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Two sentenced in armed robberies
Augusta men to serve 60 years

Two young Augusta men were each sentenced to 60 years in prison after being convicted by a jury of multiple armed robbery and other crimes in McDuffie County Superior Court last Wednesday.

Derrick Stubbs II, 20, and Torrance Marquis Haskell, 19, both of Augusta, were tried together during the three-day trial.

The jury deliberated only 45 minutes before returning their verdict with sentencing being imposed immediately afterwards by Toombs Judicial Circuit Superior Court Chief Judge Roger W. Dunaway, Jr. The guilty verdicts were returned on all counts and were read in open court by McDuffie County Superior Court Clerk Connie Cheatham.

They were convicted for the armed robbery of the Circle K, located at 1786 Washington Road in McDuffie County between the hours of 1:30 a.m. and 2:30 a.m., on July 23, 2008. The duo also were convicted for the armed robbery of the Sprint Food Store, located at 101 East Hill Street in Thomson between the hours of 1:25 a.m. and 1:35 a.m. on July 21.

During the robberies of both stores, customers also were robbed at gunpoint.

At least three other persons were involved in the robberies -- two of whom testified in the trial of Mr. Stubbs and Mr. Haskell, who have yet to stand trial in Richmond County on armed robbery charges.

Aside from the defendants being convicted on multiple counts of armed robbery, they also were convicted on multiple counts of possession of a firearm during the commission of felony and aggravated assault.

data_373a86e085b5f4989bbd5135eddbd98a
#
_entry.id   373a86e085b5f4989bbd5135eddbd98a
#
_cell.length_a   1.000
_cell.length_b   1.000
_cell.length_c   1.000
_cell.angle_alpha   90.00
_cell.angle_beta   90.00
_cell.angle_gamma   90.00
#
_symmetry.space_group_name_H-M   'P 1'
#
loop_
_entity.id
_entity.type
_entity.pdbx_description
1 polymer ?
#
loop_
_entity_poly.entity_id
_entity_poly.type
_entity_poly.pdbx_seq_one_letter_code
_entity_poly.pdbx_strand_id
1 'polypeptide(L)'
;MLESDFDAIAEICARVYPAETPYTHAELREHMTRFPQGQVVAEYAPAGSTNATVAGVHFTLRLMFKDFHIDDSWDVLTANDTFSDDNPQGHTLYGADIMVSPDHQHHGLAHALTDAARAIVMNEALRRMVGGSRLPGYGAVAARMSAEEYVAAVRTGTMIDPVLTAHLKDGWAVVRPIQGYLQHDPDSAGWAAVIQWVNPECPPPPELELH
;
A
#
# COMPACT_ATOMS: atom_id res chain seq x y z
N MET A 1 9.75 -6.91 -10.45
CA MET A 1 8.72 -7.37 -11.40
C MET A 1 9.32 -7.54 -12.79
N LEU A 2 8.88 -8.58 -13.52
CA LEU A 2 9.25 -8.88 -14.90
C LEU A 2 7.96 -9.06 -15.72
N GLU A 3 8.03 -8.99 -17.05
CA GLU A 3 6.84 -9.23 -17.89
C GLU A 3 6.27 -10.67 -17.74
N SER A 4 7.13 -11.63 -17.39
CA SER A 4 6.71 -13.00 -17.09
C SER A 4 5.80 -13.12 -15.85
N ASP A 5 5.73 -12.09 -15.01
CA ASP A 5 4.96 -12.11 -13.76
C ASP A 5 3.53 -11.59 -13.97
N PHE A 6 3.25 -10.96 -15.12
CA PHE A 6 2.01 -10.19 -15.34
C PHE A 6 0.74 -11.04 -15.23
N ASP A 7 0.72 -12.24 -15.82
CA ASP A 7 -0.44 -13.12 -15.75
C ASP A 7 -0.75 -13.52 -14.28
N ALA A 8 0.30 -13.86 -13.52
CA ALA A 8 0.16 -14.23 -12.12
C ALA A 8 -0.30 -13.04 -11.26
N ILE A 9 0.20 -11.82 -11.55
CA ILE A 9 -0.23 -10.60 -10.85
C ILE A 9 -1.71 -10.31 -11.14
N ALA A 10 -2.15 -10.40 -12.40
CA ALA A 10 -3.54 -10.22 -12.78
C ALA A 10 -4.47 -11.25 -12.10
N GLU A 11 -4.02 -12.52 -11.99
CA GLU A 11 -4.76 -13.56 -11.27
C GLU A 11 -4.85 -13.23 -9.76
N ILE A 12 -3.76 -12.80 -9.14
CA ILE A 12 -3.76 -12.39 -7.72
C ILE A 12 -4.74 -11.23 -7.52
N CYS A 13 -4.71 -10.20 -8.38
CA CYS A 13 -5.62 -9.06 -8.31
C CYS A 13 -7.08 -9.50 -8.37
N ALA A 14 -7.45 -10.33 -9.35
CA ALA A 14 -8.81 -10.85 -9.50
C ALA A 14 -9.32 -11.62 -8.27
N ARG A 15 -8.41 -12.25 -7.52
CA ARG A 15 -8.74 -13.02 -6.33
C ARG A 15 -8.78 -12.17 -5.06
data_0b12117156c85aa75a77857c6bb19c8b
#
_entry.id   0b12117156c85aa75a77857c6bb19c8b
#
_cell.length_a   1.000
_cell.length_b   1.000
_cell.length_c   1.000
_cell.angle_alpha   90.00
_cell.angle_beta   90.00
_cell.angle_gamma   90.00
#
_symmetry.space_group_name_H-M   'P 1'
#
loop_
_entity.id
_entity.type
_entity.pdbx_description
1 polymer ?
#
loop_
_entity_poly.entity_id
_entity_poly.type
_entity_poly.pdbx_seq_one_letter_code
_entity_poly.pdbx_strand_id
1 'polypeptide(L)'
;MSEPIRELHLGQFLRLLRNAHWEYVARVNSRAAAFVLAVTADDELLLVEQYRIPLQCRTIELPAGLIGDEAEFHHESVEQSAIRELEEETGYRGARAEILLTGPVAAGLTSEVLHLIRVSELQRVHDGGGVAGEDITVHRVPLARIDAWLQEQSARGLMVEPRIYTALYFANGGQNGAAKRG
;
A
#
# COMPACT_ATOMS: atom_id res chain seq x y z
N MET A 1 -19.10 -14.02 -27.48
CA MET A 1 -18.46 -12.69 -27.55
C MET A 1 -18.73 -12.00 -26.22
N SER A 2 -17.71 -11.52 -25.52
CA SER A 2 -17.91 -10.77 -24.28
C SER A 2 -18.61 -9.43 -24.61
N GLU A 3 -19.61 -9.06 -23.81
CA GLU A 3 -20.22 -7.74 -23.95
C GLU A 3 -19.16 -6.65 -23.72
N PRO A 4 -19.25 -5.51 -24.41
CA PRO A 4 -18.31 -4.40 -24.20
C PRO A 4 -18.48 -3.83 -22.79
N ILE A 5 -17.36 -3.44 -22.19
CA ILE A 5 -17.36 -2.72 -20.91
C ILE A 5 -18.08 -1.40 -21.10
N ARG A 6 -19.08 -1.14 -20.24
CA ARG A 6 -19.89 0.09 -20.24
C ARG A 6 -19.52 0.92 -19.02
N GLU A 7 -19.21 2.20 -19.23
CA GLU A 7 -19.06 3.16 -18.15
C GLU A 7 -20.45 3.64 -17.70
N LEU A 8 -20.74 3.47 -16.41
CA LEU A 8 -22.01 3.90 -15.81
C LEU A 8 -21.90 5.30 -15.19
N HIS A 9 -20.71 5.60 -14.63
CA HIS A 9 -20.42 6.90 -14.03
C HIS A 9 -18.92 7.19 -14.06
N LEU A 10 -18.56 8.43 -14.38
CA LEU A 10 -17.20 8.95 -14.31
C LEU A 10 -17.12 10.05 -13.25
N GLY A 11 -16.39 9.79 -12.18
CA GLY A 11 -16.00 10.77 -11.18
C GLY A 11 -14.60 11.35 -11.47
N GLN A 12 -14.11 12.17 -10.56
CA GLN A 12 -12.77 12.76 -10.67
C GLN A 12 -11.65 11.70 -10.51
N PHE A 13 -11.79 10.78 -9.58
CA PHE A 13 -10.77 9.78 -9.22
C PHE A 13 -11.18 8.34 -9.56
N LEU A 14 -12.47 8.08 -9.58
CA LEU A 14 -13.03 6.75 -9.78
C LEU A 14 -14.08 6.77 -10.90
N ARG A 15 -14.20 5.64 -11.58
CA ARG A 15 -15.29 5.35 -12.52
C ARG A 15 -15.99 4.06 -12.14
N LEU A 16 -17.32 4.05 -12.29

They were prosecuted locally by Toombs Judicial Circuit Chief Assistant District Attorney Durwood Davis. He was assisted by Georgia Bureau of Investigation Special Agent Tony Williamson, who helped local authorities with the investigation of both armed robberies.

Mr. Stubbs was represented by Lucy J. Bell, of Thomson, while Mr. Haskell's counsel was M.E. Booker, of Washington -- both of whom were appointed by the court. Ms. Booker had sought a postponement of sentencing until a later date, contending she was never led to believe that her client would be facing such a harsh sentence.

She went on to say that authorities never found a gun reportedly used in the either of the robberies. Surveillance video of both store robberies revealed that a handgun was used. Testimony from Sgt. Jammie Smith of the Thomson Police Department also confirmed that a gun was pointed at him by Mr. Haskell when authorities were chasing them from an apartment off Mesena Road near Thomson.

The chase subsequently led to a manhunt, which culminated with the arrests of four men.

"They (Mr. Stubbs and Mr. Haskell) showed no regard with anyone's personal safety," when they committed the armed robberies of the stores and the individuals inside. "That's why the state is seeking the harshest punishment," the judge said.

Ms. Booker and Ms. Bell said they would appeal the convictions -- something they have a right to do within 30 days after being sentenced.

Before sentencing, Mr. Haskell's mother, Lawanda Haskell, of Augusta, told Judge Dunaway that her son had decided to hang around with the wrong crowd.

"I just beg the court's mercy," Ms. Haskell said. "Please have mercy on my son."

On his own behalf, Mr. Haskell also pleaded for mercy, saying he didn't expect the results.

As for Mr. Stubbs, Ms. Bell told Judge Dunaway, "He has the whole world in front of him."

She also pointed out that her client didn't kill anybody.

Mr. Stubbs chose not to address the judge.

"It is a sad case," Judge Dunaway said. "But they reeked havoc in this county over a three-day period. They terrified a lot of people."

Web posted on Thursday, October 01, 2009

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